A part of the town that was damaged in the quake three years ago.
L'AQUILA: Three years after a quake devastated L'Aquila, this town has launched a bid to become a hi-tech European city -- to the scepticism of thousands of people still living in temporary housing.
Large parts of the centre remain boarded up even as local architects work with the council on a smart city project to rebuild using cutting-edge techniques that has the backing of Prime Minister Mario Monti's government.
"The idea is to turn the tragedy of the earthquake into an opportunity to rebuild in an intelligent, innovative way while preserving the city's heritage," Alfredo Moroni, the town councillor overseeing the project told AFP.
It is an ambitious aim in a town still traumatised as it marks the third anniversary of the April 6, 2009, tragedy that claimed 308 lives.
Shoes and broken ornaments still lie in the dust in abandoned homes and few people venture through the empty streets or into the sunlit main square, where an elderly priest stands solitary guard over a collapsed mediaeval church.
"L'Aquila is just like Pompeii, a ghost town visited by people who come just to see the ruins," said pensioner Giuliano Guetti, referring to the part-buried Roman town near Naples which was destroyed by a volcanic eruption in AD 79.
"We feel isolated, totally cut off from the world. There's nothing here, nowhere to socialise... before any 'Smart' plan we need basic services like a local shop or bar to make us feel like normal citizens," said Guetti, 78.
In a protest against the lack of reconstruction, members of a local cultural association are collecting thousands of colourful crochet samples sent in by supporters which they will then knit into banners to go up around the city.
The urban knitting initiative is an attempt to bring back colour to our historic centre, a reaction against the grey and the emptiness which we can no longer tolerate, the Animammersa association said in a statement.
A highly critical report by the Organisation for Economic Co-operation and Development last month condemned a culture of inaction and called for a radical overhaul of social services and the local economy.
The smart city project includes plans for a pedestrianised city-centre with bike sharing schemes, buildings fitted with solar panels and a facility to allow local inhabitants to consult their doctor via video link.
But with 170 hectares of the centre standing empty, dotted with makeshift shrines to the victims of the earthquake, there is widespread disbelief among locals that a plan to modernise L'Aquila will ever be enacted.
'We have to hope'
"The government implemented emergency measures after the quake and got everyone into housing -- in new builds, hotels or barracks -- but after that we were abandoned and there's been a serious social breakdown," Moroni said.
Critics accused the then premier Silvio Berlusconi of incompetence and his civil protection agency of trying to exploit the earthquake for financial gain.
Nearly a quarter of L'Aquila's pre-earthquake population of 75,000 is still living in wooden houses, hotels, army barracks and new builds in remote areas with no public services. Thousands more have moved away altogether.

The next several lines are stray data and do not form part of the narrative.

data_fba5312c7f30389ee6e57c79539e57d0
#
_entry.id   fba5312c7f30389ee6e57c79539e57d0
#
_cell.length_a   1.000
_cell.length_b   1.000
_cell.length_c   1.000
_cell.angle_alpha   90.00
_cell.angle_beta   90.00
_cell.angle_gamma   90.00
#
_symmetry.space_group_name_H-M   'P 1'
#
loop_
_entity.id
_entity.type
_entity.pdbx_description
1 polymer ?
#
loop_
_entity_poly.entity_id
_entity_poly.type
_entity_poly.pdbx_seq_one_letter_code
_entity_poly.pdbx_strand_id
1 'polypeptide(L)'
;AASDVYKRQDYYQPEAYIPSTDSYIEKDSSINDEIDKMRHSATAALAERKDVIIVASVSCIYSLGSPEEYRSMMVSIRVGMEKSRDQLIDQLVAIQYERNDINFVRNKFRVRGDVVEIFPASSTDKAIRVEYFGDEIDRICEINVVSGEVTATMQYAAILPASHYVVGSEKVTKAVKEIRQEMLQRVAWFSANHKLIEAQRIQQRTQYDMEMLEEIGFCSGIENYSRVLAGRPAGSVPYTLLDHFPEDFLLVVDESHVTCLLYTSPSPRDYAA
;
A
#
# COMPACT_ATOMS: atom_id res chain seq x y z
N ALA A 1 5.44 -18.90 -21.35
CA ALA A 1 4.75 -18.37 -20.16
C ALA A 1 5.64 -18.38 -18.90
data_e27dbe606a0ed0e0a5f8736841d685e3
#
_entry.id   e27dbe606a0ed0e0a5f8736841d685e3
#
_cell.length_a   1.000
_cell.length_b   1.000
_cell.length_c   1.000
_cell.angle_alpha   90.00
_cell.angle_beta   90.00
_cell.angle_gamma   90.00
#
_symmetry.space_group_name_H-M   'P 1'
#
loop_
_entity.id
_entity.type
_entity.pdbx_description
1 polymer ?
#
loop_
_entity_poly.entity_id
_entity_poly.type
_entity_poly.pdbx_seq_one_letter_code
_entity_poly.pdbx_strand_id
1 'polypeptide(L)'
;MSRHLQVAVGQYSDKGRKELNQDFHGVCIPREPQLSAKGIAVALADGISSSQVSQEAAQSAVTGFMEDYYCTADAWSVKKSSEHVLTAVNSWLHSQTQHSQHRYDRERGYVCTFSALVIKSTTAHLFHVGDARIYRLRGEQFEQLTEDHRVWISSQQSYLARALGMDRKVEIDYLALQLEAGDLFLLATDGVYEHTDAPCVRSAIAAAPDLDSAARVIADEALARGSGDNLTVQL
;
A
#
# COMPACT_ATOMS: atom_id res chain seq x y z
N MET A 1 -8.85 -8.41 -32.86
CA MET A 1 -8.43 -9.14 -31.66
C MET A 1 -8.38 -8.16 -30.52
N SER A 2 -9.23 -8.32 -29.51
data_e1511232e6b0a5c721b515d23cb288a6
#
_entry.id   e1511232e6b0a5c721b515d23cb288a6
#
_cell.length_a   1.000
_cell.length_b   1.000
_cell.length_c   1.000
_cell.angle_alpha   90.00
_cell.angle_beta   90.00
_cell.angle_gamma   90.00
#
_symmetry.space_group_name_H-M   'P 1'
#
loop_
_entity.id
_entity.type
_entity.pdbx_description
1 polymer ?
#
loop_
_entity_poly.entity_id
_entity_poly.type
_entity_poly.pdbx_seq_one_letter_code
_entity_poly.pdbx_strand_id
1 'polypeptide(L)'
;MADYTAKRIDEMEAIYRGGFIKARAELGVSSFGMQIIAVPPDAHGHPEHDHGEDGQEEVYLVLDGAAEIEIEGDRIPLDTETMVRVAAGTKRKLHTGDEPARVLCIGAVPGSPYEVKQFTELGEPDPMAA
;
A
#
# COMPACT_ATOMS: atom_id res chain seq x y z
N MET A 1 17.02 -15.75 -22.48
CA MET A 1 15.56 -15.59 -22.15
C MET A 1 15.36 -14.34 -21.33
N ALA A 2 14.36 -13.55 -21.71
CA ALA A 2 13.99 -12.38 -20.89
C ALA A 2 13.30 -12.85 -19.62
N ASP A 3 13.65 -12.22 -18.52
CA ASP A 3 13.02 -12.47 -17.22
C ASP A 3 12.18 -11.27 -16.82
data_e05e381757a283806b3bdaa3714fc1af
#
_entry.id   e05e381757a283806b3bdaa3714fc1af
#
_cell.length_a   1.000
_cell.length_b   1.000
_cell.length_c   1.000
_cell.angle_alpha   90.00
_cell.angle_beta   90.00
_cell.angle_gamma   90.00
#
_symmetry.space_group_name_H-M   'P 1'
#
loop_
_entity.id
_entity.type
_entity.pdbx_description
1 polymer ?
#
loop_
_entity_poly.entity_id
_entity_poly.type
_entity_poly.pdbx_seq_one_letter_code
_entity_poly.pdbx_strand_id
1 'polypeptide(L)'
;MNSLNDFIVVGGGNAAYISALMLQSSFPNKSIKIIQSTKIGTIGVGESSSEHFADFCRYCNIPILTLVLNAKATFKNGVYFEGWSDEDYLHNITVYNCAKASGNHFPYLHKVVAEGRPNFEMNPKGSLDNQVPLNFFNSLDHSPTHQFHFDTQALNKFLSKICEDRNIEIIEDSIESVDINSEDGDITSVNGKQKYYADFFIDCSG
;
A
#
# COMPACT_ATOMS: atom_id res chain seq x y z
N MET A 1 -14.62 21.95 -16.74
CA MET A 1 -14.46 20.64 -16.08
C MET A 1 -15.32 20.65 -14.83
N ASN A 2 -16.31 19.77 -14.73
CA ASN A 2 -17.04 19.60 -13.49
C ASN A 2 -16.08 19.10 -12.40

Only four families have moved back into the city centre, officials said.
Billionaire Berlusconi's downfall last November and his replacement by reform-minded Monti has given momentum to the smart city idea, which has its roots in a project drawn up by a group of young local architects.
As stray dogs wander through the maze of alleyways and abandoned buildings with gaping holes in their sides, architect Marco Morante explains their plan.
"Just after the earthquake we formed a group called Collettivo 99 and argued that the city could be restored and transformed using renewable energy sources, anti-earthquake systems, the Internet," said Morante, the group's head.
"We wanted to create the West's first technologically smart mediaeval city, but no-one listened. We now need to move fast or we risk no-one wanting to return in years to come to a city they no longer feel is their own," he said.
"With Monti's government, we finally have the chance to be heard," he added.
In Bazzano, a suburb of L'Aquila hit hard by the quake, residents living in temporary housing a stone's throw from their rubble-strewn houses welcome the plan but warn of growing social unease and a lack of trust in the authorities.
Repair man Riccardo Turco said that while they were grateful to have a roof over their heads, "it leaks when it rains. But no-one cares, no-one comes."
His neighbour, 68-year-old Rachele Raperelli, who moved into the blue wooden houses after a year living in a tent camp, dismissed the plan as empty words.
Raperelli, who underwent surgery after a wardrobe fell on her during the earthquake, broke down in tears as she said how much she wanted her house back.
"My husband goes morning, noon and night to just stare at our home in ruins, he can't move on. I have my roots there, I was married there," she said.
There is also widespread scepticism among residents that the region can find the money for the project amid a biting financial crisis in Italy and Europe.
"How are they going to make a smart city with the crisis? I sleep in a wooden house in my garden because I'm still afraid there may be another earthquake. I don't plan for the future," said housewife Letizia De Paolis.
Despite misgivings, other inhabitants say the plan is their only hope of reviving the city.
"We can't know whether the plan will work, but we have to hope," said Giovanni Benevieri.
"Without hope we are left with nothing but a dead city."